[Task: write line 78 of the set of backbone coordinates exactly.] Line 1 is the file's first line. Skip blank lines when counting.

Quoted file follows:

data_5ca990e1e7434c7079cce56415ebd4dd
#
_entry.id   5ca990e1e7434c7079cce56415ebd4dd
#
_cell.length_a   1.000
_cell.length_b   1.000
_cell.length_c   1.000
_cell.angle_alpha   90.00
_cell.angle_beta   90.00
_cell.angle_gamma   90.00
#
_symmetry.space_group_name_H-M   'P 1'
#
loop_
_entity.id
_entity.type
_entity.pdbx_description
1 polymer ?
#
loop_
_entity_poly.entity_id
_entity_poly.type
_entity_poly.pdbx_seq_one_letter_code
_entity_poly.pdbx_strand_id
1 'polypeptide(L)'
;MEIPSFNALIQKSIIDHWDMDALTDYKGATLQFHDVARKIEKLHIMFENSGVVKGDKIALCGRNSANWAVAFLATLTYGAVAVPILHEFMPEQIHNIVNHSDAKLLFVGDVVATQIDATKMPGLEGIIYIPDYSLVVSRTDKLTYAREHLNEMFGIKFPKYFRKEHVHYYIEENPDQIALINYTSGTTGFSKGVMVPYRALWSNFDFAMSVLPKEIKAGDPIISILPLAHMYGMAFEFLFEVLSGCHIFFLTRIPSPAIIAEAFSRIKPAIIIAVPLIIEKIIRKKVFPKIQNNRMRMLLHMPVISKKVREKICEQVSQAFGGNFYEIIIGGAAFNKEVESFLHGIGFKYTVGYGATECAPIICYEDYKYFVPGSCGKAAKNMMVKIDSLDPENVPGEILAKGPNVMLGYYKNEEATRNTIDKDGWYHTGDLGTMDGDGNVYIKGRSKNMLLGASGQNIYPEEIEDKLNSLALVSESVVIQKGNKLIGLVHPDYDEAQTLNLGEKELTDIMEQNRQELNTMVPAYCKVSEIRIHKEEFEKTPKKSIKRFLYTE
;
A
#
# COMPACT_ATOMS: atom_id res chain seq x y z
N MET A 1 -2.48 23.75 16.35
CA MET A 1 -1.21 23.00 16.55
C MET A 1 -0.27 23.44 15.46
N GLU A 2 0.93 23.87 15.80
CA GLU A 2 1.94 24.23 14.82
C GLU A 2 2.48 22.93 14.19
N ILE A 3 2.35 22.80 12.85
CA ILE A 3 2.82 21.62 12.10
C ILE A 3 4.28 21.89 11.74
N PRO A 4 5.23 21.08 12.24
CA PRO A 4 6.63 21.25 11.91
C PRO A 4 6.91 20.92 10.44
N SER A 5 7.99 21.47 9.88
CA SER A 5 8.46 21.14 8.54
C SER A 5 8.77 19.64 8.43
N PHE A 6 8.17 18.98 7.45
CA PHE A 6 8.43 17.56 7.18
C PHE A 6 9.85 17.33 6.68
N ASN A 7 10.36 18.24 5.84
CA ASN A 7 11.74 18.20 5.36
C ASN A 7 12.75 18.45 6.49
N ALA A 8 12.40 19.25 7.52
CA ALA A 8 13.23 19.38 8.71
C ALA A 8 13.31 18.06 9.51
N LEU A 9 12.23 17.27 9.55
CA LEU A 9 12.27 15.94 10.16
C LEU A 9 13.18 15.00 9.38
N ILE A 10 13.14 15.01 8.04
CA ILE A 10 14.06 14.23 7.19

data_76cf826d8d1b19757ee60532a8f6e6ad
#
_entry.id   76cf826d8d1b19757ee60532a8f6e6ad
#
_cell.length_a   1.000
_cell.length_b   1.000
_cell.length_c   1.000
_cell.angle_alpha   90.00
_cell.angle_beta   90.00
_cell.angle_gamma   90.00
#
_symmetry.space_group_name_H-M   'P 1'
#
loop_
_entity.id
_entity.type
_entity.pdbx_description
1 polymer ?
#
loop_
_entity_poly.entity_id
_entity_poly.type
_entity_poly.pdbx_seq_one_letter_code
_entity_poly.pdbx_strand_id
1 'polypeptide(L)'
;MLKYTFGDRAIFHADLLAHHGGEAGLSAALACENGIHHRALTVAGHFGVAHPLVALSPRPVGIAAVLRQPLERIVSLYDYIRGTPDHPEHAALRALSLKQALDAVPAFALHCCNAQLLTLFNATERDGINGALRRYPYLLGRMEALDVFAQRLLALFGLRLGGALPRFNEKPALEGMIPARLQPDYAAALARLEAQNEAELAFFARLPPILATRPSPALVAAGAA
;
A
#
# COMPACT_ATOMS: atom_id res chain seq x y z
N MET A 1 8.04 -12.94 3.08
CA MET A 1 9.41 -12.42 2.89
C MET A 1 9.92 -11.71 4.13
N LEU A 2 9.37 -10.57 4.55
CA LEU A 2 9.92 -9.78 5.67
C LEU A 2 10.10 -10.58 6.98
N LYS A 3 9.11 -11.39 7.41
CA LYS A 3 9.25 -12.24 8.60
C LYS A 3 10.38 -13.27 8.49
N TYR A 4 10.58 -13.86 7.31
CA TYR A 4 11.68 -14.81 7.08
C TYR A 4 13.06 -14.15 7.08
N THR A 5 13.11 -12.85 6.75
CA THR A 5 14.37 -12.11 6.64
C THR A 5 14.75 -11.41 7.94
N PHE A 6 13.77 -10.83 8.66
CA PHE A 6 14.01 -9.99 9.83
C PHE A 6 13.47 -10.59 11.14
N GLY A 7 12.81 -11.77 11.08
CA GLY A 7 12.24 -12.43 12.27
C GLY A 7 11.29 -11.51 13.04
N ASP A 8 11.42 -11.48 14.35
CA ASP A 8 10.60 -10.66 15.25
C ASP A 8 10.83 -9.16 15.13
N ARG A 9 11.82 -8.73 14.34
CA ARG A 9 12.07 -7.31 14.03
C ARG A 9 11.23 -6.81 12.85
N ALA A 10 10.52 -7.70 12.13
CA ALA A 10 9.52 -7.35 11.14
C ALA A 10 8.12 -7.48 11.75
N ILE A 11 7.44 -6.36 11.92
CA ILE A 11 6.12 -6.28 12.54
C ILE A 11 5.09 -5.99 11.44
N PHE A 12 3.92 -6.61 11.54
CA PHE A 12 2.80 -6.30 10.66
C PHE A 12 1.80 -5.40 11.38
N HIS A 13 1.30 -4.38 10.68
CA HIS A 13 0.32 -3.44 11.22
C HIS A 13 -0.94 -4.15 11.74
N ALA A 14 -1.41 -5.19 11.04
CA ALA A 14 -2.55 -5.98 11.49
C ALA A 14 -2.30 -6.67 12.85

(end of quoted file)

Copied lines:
#